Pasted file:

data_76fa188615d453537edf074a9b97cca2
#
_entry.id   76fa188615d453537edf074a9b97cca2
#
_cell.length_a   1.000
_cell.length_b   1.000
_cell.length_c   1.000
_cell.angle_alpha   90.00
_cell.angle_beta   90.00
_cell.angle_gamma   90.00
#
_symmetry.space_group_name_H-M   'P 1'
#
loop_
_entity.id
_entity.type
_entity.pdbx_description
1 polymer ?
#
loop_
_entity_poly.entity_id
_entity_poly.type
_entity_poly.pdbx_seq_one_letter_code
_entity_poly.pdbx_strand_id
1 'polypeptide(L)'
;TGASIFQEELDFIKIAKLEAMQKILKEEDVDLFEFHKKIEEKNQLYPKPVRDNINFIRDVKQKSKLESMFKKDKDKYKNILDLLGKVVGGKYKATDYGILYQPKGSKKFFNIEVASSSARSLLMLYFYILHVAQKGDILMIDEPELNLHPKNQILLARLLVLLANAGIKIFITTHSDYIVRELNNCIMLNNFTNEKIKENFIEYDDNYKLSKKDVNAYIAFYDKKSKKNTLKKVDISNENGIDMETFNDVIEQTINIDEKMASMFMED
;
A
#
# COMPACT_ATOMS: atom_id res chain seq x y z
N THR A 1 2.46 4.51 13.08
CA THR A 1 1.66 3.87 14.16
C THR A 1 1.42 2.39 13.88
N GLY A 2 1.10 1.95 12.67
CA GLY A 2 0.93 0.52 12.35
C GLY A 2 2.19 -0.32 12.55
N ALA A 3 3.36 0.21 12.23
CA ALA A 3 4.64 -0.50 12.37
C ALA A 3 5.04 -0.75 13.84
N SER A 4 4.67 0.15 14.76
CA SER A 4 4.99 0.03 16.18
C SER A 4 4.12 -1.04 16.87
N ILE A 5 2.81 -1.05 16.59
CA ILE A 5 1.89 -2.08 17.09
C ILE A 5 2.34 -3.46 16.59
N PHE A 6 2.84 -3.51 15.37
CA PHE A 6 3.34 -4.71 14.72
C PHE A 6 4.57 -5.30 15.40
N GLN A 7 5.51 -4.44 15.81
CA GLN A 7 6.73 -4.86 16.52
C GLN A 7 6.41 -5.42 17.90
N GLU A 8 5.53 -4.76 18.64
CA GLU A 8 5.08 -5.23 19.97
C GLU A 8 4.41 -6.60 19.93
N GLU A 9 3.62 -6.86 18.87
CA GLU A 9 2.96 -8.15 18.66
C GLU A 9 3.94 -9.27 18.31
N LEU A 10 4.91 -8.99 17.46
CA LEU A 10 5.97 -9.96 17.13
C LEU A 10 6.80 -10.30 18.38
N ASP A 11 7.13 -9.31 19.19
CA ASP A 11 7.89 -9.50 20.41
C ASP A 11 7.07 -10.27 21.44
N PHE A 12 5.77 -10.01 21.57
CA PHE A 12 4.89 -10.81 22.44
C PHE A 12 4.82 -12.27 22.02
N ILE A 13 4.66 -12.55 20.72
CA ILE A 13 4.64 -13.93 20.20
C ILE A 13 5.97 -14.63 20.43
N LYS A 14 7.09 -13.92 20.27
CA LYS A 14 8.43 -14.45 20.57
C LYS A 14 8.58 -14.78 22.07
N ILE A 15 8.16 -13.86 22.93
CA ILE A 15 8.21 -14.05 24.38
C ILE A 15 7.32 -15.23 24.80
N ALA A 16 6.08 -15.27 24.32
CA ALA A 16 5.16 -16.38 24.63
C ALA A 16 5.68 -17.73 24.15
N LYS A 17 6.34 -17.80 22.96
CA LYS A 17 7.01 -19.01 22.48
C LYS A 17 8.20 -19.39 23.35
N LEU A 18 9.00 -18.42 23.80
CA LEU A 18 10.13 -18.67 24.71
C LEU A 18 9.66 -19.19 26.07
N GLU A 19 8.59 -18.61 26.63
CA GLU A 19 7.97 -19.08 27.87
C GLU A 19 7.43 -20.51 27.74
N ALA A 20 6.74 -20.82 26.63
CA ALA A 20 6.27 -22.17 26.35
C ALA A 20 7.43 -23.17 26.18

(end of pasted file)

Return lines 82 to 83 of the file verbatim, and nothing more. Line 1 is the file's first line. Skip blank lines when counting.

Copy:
N LEU A 18 9.00 -18.42 23.80
CA LEU A 18 10.13 -18.67 24.71